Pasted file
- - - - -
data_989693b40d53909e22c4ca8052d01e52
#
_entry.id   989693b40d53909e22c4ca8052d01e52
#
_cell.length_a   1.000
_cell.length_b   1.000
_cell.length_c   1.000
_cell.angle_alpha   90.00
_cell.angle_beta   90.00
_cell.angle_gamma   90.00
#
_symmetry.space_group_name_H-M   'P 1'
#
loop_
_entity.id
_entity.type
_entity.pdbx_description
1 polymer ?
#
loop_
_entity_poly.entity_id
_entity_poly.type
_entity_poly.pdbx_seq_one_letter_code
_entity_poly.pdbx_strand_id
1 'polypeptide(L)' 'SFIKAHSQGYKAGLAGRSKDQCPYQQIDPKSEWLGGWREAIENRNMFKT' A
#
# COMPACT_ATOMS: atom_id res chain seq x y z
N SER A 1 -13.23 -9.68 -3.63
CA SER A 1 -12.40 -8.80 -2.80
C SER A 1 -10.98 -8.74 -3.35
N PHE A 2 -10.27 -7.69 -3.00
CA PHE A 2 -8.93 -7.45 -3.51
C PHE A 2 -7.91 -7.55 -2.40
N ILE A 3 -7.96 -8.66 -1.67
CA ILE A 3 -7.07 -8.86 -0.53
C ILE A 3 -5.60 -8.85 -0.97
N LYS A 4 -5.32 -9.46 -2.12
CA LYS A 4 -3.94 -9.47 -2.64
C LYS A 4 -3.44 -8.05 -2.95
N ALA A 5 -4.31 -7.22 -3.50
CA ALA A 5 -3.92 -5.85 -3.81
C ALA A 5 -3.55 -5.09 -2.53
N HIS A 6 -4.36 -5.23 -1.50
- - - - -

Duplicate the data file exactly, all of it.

data_989693b40d53909e22c4ca8052d01e52
#
_entry.id   989693b40d53909e22c4ca8052d01e52
#
_cell.length_a   1.000
_cell.length_b   1.000
_cell.length_c   1.000
_cell.angle_alpha   90.00
_cell.angle_beta   90.00
_cell.angle_gamma   90.00
#
_symmetry.space_group_name_H-M   'P 1'
#
loop_
_entity.id
_entity.type
_entity.pdbx_description
1 polymer ?
#
loop_
_entity_poly.entity_id
_entity_poly.type
_entity_poly.pdbx_seq_one_letter_code
_entity_poly.pdbx_strand_id
1 'polypeptide(L)' 'SFIKAHSQGYKAGLAGRSKDQCPYQQIDPKSEWLGGWREAIENRNMFKT' A
#
# COMPACT_ATOMS: atom_id res chain seq x y z
N SER A 1 -13.23 -9.68 -3.63
CA SER A 1 -12.40 -8.80 -2.80
C SER A 1 -10.98 -8.74 -3.35
N PHE A 2 -10.27 -7.69 -3.00
CA PHE A 2 -8.93 -7.45 -3.51
C PHE A 2 -7.91 -7.55 -2.40
N ILE A 3 -7.96 -8.66 -1.67
CA ILE A 3 -7.07 -8.86 -0.53
C ILE A 3 -5.60 -8.85 -0.97
N LYS A 4 -5.32 -9.46 -2.12
CA LYS A 4 -3.94 -9.47 -2.64
C LYS A 4 -3.44 -8.05 -2.95
N ALA A 5 -4.31 -7.22 -3.50
CA ALA A 5 -3.92 -5.85 -3.81
C ALA A 5 -3.55 -5.09 -2.53
N HIS A 6 -4.36 -5.23 -1.50